By Nate Odenkirk and Bob Odenkirk | Staff and Guest Writer
The Department of Defense for the first time last week acknowledged the existence of unidentified flying objects and admitted to covering up the evidence. “Roswell, Area 51, nearly every suspected incident by the public at large was, in fact, real. You were right, we totally did all of that, and then covered it up because, well, just because…” the 509-page white paper states candidly.
The now-unclassified report is riddled with reliable, contemporaneous accounts of alien encounters, documentation of physical evidence, and highly detailed photographs of extraterrestrial activity between 1949 and last year. “Well, that clears that up!” says 99% of the public. “We ain’t buyin’ it one bit!” says the other 1%, made up of alien conspiracy heads who predicted a government cover-up in the first place.
One. “Your proof proves nothing!”
“No sir, I ain’t buyin’ it!” Said Hem Hankerling, a 95-year-old U.F.O conspiracist. Hem has believed in flying saucers since he was 25 and he hit his head on the bottom of a canoe that had gotten stuck in a tree during a portaging accident (long story—see earlier article “Hilarious Portaging Accident Leads to Life-Long Pursuit!,” unpublished).
Hem is not alone in not buying into the notion that he’s been right all these years. In fact, he now finds himself in an even more elite group that insists that “Your proof proves nothing!” It’s a collection of ding-dongs and fruit-loops that includes some very good people who are fun for reporters to report on.
“I have seen or heard 63 U.F.O.s,” says Josh Foster, a junior community moderator on alien message boards, quickly adding, “Every day,” for emphasis and incredibleness. “They fly over my house, maybe 100 feet above the ground. They’re big, and loud, and have bright flashing lights. One kept me up yesterday, in fact!” Foster, who lives right next to an international airport, was one of the many “alien huggers” to immediately dispute the Department of Defense’s admissions.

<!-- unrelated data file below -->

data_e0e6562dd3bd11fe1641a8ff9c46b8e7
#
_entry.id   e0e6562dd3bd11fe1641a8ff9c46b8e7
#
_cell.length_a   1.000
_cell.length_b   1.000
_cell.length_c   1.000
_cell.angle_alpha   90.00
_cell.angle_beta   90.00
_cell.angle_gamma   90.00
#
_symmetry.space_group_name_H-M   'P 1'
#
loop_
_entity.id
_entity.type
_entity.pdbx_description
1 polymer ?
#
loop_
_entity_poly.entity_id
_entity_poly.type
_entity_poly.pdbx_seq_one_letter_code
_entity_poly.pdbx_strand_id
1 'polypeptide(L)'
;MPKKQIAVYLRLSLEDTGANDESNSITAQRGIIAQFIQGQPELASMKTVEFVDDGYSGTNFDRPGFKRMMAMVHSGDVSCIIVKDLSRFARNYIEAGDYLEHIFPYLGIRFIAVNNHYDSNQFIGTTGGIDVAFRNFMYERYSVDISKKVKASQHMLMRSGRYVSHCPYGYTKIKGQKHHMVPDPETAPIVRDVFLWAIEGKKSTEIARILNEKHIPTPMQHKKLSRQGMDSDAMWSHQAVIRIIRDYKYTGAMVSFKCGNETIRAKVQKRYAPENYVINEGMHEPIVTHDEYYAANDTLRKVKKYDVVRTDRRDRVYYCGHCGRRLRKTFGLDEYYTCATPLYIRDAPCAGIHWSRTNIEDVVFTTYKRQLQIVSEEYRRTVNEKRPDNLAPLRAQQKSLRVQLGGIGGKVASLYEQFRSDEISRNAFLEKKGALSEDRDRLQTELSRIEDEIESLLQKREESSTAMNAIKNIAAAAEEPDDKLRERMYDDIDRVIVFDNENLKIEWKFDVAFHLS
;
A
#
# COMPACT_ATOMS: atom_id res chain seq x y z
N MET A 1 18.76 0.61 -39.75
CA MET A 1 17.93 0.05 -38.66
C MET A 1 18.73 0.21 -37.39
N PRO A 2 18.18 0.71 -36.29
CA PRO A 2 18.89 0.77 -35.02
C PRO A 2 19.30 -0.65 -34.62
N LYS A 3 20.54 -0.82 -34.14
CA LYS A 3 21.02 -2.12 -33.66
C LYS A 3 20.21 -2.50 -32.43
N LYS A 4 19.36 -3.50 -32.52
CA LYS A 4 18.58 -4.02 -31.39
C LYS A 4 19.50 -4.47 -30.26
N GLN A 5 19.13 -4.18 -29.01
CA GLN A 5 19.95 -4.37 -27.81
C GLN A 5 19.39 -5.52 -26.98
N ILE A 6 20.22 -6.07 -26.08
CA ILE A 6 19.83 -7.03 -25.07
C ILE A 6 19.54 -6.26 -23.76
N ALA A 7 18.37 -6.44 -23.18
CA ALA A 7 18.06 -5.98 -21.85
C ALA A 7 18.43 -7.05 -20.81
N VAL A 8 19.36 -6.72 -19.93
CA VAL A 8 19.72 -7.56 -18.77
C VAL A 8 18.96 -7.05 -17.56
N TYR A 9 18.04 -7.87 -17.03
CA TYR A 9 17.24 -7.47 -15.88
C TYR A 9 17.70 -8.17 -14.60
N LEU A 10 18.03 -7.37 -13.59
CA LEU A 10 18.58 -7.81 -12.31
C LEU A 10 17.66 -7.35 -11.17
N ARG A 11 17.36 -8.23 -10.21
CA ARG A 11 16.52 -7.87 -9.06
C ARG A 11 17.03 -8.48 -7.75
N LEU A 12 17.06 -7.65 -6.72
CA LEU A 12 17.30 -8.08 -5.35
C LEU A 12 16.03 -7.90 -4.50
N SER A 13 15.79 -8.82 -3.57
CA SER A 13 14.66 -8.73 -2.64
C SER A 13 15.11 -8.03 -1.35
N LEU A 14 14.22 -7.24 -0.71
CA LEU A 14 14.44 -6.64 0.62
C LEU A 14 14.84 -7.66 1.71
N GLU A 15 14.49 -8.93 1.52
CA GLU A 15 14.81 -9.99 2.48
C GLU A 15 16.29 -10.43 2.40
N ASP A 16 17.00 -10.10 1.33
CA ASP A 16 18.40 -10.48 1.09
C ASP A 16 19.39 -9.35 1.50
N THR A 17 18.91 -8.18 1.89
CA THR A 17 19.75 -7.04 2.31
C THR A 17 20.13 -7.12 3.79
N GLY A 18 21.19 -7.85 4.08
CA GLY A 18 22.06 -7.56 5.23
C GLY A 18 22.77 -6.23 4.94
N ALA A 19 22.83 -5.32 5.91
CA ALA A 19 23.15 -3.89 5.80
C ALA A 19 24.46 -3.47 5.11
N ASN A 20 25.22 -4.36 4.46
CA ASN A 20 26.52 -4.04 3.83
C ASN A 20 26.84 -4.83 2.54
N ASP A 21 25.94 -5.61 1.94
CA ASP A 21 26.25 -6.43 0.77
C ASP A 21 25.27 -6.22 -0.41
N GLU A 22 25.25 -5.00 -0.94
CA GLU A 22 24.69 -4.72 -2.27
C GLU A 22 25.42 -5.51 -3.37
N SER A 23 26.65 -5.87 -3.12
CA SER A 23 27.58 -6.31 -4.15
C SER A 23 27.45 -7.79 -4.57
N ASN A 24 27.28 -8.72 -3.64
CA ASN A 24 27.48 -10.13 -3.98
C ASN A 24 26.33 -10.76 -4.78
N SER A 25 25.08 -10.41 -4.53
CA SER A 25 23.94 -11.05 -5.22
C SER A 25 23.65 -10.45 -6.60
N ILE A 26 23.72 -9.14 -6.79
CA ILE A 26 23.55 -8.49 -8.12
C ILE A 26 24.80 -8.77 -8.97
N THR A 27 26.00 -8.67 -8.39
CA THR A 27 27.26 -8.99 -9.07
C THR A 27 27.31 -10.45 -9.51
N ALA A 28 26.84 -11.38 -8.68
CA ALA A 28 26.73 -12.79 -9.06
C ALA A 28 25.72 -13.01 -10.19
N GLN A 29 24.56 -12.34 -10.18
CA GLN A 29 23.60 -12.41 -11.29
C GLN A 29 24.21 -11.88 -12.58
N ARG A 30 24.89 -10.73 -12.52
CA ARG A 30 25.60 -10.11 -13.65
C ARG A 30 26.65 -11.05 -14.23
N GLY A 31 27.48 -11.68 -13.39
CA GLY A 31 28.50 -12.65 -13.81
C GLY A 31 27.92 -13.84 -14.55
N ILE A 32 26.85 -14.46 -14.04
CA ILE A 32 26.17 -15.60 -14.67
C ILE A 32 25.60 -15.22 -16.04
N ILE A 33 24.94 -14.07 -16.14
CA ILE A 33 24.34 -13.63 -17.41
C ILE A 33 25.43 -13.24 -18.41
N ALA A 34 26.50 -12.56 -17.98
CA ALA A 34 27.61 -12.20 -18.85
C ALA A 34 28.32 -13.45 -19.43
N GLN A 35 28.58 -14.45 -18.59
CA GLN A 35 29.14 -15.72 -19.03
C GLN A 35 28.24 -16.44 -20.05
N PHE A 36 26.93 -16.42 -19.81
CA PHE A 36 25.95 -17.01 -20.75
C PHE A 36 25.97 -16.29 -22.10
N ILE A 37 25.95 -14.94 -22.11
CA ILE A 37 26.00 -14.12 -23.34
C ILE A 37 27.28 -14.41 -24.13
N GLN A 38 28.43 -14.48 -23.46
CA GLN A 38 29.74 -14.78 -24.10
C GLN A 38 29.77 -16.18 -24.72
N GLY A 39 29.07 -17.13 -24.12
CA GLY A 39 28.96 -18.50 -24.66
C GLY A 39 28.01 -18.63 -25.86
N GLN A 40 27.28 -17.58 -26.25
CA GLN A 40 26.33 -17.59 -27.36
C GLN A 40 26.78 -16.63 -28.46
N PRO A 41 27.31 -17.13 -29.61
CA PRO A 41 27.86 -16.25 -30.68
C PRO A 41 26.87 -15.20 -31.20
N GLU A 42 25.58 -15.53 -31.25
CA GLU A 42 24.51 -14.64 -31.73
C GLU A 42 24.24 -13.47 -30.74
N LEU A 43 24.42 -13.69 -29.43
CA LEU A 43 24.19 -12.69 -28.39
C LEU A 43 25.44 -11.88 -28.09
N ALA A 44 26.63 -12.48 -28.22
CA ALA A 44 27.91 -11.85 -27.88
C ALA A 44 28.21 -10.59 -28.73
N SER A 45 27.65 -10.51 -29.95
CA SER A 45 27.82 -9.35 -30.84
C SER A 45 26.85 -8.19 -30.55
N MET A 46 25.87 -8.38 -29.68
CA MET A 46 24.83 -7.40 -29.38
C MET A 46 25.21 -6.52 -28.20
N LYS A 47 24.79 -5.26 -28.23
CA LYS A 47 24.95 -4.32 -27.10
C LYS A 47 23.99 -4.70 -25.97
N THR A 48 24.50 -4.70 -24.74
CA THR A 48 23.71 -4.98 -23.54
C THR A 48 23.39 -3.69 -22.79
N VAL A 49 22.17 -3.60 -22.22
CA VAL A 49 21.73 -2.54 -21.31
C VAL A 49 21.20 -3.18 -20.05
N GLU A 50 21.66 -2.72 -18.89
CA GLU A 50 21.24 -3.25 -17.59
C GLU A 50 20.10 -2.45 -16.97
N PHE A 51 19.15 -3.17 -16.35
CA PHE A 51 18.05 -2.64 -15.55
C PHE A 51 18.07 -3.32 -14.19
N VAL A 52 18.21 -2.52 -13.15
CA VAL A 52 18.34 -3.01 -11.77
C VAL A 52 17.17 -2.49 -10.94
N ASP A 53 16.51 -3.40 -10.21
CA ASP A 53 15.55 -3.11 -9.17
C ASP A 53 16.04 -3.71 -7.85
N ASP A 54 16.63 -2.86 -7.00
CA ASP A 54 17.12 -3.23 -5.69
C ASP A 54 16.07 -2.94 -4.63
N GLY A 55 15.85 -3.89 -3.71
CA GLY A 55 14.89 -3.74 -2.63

“I have seen or heard 63 U.F.O.s,”
“They’re saying I was ‘spot on’? Well, forgive me, but I don’t believe me for one bit. Just because the government says I’m right, doesn’t mean I’m right. I won’t drink the kool aid, even if I mixed the drink myself,” he emphatically insists. Josh’s natural instinct for doubting, a powerful source of pride for him, kicks into hi-gear when met with incontrovertible proof that he’s been right all along. Perhaps his biggest issue of them all, the flaw so critical that it leads Foster to throw the whole “U.F.O.’s are real”-baby out with the bathwater-of-proof, is on page three.
“The photo. It’s a fake.”
Two. “The photo”
The photo in question is a highly detailed snapshot of what the government declares to be a genuine alien spaceship. According to the Air Force, it was taken in 2013 outside of General Lee Memorial Air Force Base near Columbus, Ohio by an army photographer.
It’s a round U.F.O., with a beam of light emanating downward from the central atrium of the ship, and Foster isn’t buying it even a little. Another doubting Thomas (whose name isn’t actually “Thomas”), clarifies that, “A real photo of an alien spaceship disk looks nothing like this crisp, detailed picture.”